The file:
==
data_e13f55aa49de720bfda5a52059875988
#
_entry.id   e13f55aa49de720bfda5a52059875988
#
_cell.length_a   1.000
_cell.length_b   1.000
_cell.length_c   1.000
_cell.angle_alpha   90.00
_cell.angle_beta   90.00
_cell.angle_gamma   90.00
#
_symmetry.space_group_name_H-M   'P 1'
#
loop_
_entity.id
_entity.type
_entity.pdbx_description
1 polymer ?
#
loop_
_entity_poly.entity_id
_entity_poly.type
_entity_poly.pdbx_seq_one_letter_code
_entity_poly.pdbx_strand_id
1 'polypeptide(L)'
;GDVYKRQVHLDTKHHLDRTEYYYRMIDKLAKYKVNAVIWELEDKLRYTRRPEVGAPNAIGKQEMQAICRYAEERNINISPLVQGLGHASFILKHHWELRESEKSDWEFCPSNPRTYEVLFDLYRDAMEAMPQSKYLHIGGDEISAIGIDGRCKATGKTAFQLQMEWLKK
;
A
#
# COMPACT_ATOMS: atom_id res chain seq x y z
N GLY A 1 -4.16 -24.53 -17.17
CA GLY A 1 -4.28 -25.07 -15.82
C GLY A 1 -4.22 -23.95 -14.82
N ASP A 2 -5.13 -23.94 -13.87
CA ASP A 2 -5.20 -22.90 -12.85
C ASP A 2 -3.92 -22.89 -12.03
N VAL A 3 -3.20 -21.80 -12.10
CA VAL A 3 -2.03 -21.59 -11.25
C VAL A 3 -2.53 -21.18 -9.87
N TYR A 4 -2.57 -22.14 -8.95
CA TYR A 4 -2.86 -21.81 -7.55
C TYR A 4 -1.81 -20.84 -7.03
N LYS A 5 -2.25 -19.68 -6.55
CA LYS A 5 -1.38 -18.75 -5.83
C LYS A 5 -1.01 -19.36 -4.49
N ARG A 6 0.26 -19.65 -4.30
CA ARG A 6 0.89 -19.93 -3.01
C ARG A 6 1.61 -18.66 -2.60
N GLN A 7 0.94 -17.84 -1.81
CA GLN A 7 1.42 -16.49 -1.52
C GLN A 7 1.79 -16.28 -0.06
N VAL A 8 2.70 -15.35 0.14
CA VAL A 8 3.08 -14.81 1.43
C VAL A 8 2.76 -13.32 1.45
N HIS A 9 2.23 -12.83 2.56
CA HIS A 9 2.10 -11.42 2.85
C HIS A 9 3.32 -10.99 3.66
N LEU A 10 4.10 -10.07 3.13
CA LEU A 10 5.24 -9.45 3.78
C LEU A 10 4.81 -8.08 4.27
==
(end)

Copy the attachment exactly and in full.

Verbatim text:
data_e13f55aa49de720bfda5a52059875988
#
_entry.id   e13f55aa49de720bfda5a52059875988
#
_cell.length_a   1.000
_cell.length_b   1.000
_cell.length_c   1.000
_cell.angle_alpha   90.00
_cell.angle_beta   90.00
_cell.angle_gamma   90.00
#
_symmetry.space_group_name_H-M   'P 1'
#
loop_
_entity.id
_entity.type
_entity.pdbx_description
1 polymer ?
#
loop_
_entity_poly.entity_id
_entity_poly.type
_entity_poly.pdbx_seq_one_letter_code
_entity_poly.pdbx_strand_id
1 'polypeptide(L)'
;GDVYKRQVHLDTKHHLDRTEYYYRMIDKLAKYKVNAVIWELEDKLRYTRRPEVGAPNAIGKQEMQAICRYAEERNINISPLVQGLGHASFILKHHWELRESEKSDWEFCPSNPRTYEVLFDLYRDAMEAMPQSKYLHIGGDEISAIGIDGRCKATGKTAFQLQMEWLKK
;
A
#
# COMPACT_ATOMS: atom_id res chain seq x y z
N GLY A 1 -4.16 -24.53 -17.17
CA GLY A 1 -4.28 -25.07 -15.82
C GLY A 1 -4.22 -23.95 -14.82
N ASP A 2 -5.13 -23.94 -13.87
CA ASP A 2 -5.20 -22.90 -12.85
C ASP A 2 -3.92 -22.89 -12.03
N VAL A 3 -3.20 -21.80 -12.10
CA VAL A 3 -2.03 -21.59 -11.25
C VAL A 3 -2.53 -21.18 -9.87
N TYR A 4 -2.57 -22.14 -8.95
CA TYR A 4 -2.86 -21.81 -7.55
C TYR A 4 -1.81 -20.84 -7.03
N LYS A 5 -2.25 -19.68 -6.55
CA LYS A 5 -1.38 -18.75 -5.83
C LYS A 5 -1.01 -19.36 -4.49
N ARG A 6 0.26 -19.65 -4.30
CA ARG A 6 0.89 -19.93 -3.01
C ARG A 6 1.61 -18.66 -2.60
N GLN A 7 0.94 -17.84 -1.81
CA GLN A 7 1.42 -16.49 -1.52
C GLN A 7 1.79 -16.28 -0.06
N VAL A 8 2.70 -15.35 0.14
CA VAL A 8 3.08 -14.81 1.43
C VAL A 8 2.76 -13.32 1.45
N HIS A 9 2.23 -12.83 2.56
CA HIS A 9 2.10 -11.42 2.85
C HIS A 9 3.32 -10.99 3.66
N LEU A 10 4.10 -10.07 3.13
CA LEU A 10 5.24 -9.45 3.78
C LEU A 10 4.81 -8.08 4.27